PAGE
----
Thanks again for the help. Been a bit lazy w/ the troubleshooting, but, a lot of other stuff keeping me from doing it. I'm getting there though, heh.

a c 122 B Homebuilt system
November 9, 2010 12:44:59 PM

danyulc said:

Pin #16 the PS_ON# or 'Power Supply ON' value was .151 volts on the Multi-Meter.

That may be your problem. I am on vacation right now and am away from my desktop systems so I cannot check.

Normally, that control line floats at 5 volts. The case power switch temporarily grounds it, starting up the PSU. I think that it should go back to a TTL Logic HIGH (5 volts) after you release the case switch. That way, when you hold the switch in for several seconds, it shouts down the PSU. The .15 volt reading indicates that it is stuck in the Logic LOW state.

My standard troubleshooting reply:
Work through our standard checklist and troubleshooting thread:
I mean work through, not just read over it. We spent a lot of time on this. It should find most of the problems.

If not, continue.

I have tested the following beeps patterns on Gigabyte, eVGA, and ECS motherboards. Other BIOS' may be different.

Breadboard - that will help isolate any kind of case problem you might have.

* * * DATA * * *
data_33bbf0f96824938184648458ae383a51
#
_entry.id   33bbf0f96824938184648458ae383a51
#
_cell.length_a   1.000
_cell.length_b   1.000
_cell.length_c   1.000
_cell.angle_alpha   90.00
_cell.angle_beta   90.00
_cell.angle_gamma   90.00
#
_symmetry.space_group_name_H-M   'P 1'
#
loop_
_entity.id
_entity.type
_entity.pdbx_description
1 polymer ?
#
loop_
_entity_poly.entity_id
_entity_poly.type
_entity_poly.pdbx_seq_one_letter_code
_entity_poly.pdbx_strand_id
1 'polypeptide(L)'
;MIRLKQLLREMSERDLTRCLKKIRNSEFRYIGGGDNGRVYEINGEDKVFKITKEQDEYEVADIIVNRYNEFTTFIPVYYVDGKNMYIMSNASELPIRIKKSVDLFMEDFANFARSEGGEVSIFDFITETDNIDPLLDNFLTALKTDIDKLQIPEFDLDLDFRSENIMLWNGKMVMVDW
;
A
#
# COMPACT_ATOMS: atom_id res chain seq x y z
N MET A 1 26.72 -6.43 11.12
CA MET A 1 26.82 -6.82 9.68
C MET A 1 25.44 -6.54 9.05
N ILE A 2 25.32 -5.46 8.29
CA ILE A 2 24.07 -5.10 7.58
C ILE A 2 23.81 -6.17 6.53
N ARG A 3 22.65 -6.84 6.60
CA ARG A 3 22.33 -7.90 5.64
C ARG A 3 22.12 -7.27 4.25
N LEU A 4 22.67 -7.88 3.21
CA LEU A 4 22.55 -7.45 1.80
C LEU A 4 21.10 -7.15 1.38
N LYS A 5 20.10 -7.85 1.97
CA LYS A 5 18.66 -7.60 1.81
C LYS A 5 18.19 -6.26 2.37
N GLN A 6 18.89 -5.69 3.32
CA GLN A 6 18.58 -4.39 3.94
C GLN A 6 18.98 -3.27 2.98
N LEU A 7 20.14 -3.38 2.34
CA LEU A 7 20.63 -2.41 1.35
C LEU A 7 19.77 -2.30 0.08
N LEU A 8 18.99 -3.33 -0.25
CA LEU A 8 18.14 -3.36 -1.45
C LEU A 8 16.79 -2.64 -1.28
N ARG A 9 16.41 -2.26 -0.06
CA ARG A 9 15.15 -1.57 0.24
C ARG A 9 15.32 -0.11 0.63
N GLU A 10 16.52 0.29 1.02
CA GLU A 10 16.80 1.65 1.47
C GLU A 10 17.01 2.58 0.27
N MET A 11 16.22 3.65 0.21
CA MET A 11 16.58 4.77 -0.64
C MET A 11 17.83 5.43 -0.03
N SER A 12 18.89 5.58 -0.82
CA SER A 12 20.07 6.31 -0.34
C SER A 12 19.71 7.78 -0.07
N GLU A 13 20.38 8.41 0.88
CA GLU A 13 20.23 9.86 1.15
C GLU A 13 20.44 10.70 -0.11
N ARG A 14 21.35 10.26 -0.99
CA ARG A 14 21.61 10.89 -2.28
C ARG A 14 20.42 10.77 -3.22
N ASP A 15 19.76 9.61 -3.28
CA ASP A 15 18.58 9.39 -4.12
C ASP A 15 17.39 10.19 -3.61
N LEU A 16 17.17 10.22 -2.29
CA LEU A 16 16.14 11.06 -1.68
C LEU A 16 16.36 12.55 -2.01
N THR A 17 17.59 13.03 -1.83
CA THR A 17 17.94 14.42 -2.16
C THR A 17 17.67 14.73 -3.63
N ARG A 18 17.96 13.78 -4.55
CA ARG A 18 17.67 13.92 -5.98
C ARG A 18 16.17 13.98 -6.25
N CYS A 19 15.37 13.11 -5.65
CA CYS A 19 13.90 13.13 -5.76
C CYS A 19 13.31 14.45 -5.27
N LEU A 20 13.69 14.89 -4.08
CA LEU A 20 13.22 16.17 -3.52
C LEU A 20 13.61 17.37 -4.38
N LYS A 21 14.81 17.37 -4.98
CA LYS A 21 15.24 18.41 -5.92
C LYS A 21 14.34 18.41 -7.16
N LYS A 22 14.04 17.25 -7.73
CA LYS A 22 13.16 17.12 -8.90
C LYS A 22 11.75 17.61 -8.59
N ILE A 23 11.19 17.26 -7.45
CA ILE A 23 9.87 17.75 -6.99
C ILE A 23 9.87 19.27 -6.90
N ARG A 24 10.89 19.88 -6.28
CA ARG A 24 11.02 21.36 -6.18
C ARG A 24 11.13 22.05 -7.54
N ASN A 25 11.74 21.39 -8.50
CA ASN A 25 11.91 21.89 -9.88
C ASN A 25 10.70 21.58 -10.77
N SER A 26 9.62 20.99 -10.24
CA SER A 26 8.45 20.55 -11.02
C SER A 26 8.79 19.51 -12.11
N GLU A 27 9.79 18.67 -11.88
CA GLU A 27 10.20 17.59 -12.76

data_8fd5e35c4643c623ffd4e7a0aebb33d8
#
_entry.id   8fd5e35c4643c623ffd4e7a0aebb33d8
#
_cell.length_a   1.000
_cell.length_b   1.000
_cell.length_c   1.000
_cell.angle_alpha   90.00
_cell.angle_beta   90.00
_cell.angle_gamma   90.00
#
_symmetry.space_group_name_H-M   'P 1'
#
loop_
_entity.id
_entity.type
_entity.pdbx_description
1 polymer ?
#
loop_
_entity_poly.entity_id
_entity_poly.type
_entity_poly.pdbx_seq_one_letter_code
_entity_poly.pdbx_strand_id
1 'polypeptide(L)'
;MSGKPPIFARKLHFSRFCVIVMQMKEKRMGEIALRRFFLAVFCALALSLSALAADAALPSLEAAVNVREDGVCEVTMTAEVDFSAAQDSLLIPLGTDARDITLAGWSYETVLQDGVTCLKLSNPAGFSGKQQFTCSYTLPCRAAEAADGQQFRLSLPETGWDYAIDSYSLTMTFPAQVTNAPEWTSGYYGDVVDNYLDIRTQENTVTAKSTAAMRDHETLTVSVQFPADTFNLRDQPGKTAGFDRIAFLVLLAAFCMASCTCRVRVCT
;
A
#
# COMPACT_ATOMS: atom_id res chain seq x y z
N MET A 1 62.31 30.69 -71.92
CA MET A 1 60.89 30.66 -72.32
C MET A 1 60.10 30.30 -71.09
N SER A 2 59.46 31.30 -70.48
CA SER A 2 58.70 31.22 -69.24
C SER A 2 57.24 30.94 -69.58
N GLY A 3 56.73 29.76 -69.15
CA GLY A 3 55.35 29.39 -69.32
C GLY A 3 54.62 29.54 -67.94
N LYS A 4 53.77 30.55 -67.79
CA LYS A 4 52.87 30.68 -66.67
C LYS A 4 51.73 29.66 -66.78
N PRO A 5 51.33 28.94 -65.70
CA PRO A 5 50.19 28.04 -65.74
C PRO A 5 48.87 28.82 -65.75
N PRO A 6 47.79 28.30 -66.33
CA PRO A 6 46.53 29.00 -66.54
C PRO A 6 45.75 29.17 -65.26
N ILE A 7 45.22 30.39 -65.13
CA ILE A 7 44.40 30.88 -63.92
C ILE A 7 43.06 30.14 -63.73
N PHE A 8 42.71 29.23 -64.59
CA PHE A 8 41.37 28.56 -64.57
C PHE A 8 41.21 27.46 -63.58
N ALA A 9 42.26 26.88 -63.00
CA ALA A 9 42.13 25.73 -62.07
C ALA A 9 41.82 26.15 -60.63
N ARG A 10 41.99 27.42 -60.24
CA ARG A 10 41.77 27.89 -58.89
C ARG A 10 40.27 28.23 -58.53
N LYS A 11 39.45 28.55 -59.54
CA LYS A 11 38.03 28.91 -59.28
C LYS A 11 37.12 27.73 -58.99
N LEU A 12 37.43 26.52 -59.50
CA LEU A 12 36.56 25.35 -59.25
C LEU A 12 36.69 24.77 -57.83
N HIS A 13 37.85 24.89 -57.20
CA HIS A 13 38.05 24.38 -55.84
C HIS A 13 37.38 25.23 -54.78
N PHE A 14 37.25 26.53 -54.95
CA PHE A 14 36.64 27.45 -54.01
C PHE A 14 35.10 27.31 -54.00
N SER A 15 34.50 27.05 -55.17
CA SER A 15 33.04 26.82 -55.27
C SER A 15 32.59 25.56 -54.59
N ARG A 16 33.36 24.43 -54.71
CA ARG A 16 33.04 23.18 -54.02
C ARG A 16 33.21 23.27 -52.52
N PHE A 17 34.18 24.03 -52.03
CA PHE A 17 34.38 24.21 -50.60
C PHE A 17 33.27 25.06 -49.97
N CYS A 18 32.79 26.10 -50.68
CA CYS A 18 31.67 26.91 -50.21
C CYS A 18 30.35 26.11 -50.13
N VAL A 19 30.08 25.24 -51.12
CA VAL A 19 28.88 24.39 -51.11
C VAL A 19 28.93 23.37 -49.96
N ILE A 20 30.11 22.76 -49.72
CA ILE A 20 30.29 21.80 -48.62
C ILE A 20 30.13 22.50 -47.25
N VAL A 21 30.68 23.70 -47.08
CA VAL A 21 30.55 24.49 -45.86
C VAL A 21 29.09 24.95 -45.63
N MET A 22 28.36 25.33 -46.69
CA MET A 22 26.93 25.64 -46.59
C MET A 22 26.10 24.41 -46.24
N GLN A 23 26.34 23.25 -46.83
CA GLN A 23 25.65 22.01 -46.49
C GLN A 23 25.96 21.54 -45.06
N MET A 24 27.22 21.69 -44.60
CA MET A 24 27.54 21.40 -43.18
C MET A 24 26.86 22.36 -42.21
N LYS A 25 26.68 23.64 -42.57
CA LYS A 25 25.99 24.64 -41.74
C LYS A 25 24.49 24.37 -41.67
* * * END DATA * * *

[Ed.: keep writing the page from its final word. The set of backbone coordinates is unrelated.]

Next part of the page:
Breadboard with just motherboard, CPU & HSF, case speaker, and PSU. You do have a case speaker installed, right? If not, you really, really need one. If your case or motherboard didn't come with a system speaker, you can buy one here:

You can turn on the PC by momentarily shorting the two pins that the case power switch goes to. You should hear a series of long, single beeps indicating memory problems. Silence indicates a problem with (in most likely order) the PSU, motherboard, or CPU.

Remember, at this time, you do not have a graphics card installed so the load on your PSU will be reduced.

If no beeps:
At this point, you can sort of check the PSU. Try to borrow a known good PSU of around 550 - 600 watts. That will power just about any system with a single GPU. If you cannot do that, use a DMM to measure the voltages. Measure between the colored wires and either chassis ground or the black wires. Yellow wires should be 12 volts. Red wires: +5 volts, orange wires: +3.3 volts, blue wire : -12 volts, violet wire: 5 volts always on. Tolerances are +/- 5% except for the -12 volts which is +/- 10%.